In spite of the EDB derail, at least you can breathe here at Pharyngula. I really wonder where some people get the idea that this blog’s following is “a pack of wolves” and (recently heard) a “lynch mob”.

  77. says

    *sigh* I guess it’s nice to know that there will always be at least one damned fool demanding to know WHAT ABOUT THE MEN???!?

    We won’t be able to solve the problem of violence against women until we can get d00dz to shut the fuck up for once, I’m afraid.

    (No, I’m not feeling cynical tonight, why do you ask?)

  78. Nerd of Redhead, Dances OM Trolls says

    Epigenetic changes, held long enough, might become genetic ones?

    Only if those changes are in the ova/sperm line. Elsewhere in the body, meaningless to progeny.

  79. Amphiox says

    Epigenetic changes, held long enough, might become genetic ones?

    It is not because they are “held long enough”.

    Epigenetics work by changing gene expression in the offspring. By essentially “pre-setting” a particular pattern of gene expression so that the offspring is born with it already in place, rather than having to have some environmental input trigger the alteration in gene expression.

    In such a setting, a mutation can make the “pre-set” fixed, analogous to writing RAM into ROM, if you will.

    For example, if an epigenetic change results in a gene being turned off, a mutation could later arise that knocks out the function of that gene, essentially making that gene “always off”. Alternatively, if an epigenetic change results in a gene being turned on, a mutation could make that gene constitutively active, such that it is “always on”.

    In a setting of sustained and consistent epigenetic input, such mutations would be wholly neutral. They won’t affect the offspring’s actual gene expression at all, because epigenetic factors were already making those same alterations in gene expression. But the “fixed” variant may spread through the population by genetic drift. At some point in the future, the epigenetic inputs may change, such that the epigenetic affect on the offsprings’ gene expression is lifted in many or even all cases. But in the “fixed” variant, the same gene expression pattern that used to be established by epigenetics will persist, as it is now “hard-coded” into the genome without the need for epigenetic fiddling.

  80. Azuma Hazuki says

    @93/Amphiox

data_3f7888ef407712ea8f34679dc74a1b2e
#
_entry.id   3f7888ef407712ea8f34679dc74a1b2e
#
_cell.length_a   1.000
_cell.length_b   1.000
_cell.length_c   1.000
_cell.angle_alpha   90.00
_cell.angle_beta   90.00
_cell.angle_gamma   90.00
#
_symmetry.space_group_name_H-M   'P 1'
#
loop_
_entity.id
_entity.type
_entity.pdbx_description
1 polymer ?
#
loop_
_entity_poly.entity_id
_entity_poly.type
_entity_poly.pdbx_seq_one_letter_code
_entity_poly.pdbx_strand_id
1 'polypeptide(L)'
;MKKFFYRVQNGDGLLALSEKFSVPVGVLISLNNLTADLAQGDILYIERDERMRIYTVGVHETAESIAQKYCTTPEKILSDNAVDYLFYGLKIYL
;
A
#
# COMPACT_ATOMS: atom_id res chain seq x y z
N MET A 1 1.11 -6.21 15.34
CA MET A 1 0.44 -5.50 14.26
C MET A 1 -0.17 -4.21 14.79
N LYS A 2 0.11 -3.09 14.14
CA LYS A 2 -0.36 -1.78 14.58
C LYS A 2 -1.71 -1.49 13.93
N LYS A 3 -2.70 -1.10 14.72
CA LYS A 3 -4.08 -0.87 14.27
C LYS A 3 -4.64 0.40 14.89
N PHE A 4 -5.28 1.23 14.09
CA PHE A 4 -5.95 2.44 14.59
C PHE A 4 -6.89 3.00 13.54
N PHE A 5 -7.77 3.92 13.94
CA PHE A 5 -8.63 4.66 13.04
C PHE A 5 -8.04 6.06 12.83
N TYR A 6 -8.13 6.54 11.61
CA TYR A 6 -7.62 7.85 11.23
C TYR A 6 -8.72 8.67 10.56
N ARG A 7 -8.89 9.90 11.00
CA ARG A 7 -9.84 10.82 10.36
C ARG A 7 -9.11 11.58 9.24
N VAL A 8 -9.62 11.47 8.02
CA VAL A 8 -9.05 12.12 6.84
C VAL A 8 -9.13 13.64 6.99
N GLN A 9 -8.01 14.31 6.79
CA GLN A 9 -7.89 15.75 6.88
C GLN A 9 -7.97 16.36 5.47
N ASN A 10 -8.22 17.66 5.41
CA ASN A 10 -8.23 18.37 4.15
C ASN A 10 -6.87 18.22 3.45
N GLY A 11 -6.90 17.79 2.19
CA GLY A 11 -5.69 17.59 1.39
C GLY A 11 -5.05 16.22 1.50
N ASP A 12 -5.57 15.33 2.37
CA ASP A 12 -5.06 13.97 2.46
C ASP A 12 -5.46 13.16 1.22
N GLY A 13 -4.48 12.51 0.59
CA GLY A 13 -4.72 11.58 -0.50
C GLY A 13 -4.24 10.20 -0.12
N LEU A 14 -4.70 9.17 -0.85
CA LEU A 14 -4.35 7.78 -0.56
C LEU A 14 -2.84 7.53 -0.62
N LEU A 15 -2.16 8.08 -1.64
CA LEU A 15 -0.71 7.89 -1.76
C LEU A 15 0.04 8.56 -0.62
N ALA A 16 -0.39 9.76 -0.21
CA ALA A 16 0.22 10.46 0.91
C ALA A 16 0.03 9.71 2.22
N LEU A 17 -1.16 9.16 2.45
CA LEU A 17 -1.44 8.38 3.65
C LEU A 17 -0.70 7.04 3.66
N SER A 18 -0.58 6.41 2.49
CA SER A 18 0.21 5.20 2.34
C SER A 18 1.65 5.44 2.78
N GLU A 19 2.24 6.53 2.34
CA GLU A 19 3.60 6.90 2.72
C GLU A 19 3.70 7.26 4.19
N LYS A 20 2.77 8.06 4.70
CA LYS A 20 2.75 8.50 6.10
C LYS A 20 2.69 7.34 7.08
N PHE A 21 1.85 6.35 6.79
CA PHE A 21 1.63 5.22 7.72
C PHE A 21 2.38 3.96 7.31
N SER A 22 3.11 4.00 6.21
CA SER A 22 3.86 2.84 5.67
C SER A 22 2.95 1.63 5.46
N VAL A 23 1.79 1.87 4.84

A-HA! That explains a good deal.

    So would it be more likely with than without epigenetic factors for an actual mutation to happen and “stick?” I would think that if the environment were such that a given epigenetic change were favorable, it would mean that if the mutation equivalent were ever to arise, it would find itself “among friends” already, no?

  81. StevoR : Free West Papua, free Tibet, let the Chagossians return! says

    @85. mouthyb, :

    But on topic for the post: that much prevalence does not surprise me. As far as sweeping, society wide changes, I’d love to see the continued glorification/sexification of consent. The more important a clear and enthusiastic yes is, the more control women will have over their sexuality. Since many societies explicitly try to link submission or violence and female sexuality, I can’t help but feel that untying those two a little would help reduce some violence against women.

    The other thing I’d like to see is a continued trend of openly, publicly shaming violence against women. The more shameful it is, the better. And not just shameful with the message that you should hide it from the public.

    Seconded by me.

  82. StevoR : Free West Papua, free Tibet, let the Chagossians return! says

    Seems to me that cultural change can be made via memes*, education and setting the examples ourselves & isn’t related to biology or genetics.

    * In the original view of memes as culturally transmitted concpets and customs a la Dawkins rather than this new view of memes as just funny internet images / graphics / lines & fads that seems to have overtaken (?) the original definition.

  83. khms says

    This is one topic that really should not have been derailed by discussing EDG … but unfortunately, that already happened. (And unfortunately, this usually happens on this kind of topic, when emotions – entirely justifiably – run high.)

    And now I’ve read most of the posts related to that (until a bit after his (I’m assuming it’s “he”) good-bye), it has turned into one of those “I’ve been silent too often” cases.

    What did EDB wrong?

    * He should have looked for the data himself.

    * He should not just have assumed that, to the usually well-educated Pharyngula commentators, it would be reasonably clear why the kind of context data he was looking for would have been useful, or that approximately one sentence of explanation would be enough.

    * He could have reacted better to the attacks (though very few people could manage that).

    What did he not do wrong?

    With the exceptions listed above, pretty much everything he was accused of.

    People always deny that unfair group attacks happen at Pharyngula: this was pretty much a picture-book example.

    EDB didn’t derail the thread. You who attacked him did.

    Not that I expect to change anything. The group denial is strong here.

    Oh, and you’re free to say bad things about me now. It’s unlikely I’ll respond. I can’t see what would be the use of it.

    While the main topic hits my emotions as well, this kind of dispute poisons the comment threads enough for me that I can’t see myself trying to read more of it. Very tribal and as such very affirming for the tribe members, I’m sure, but attacking everyone who looks slightly different if you squint the right way is not my thing at all. Far too patriarchy in nature.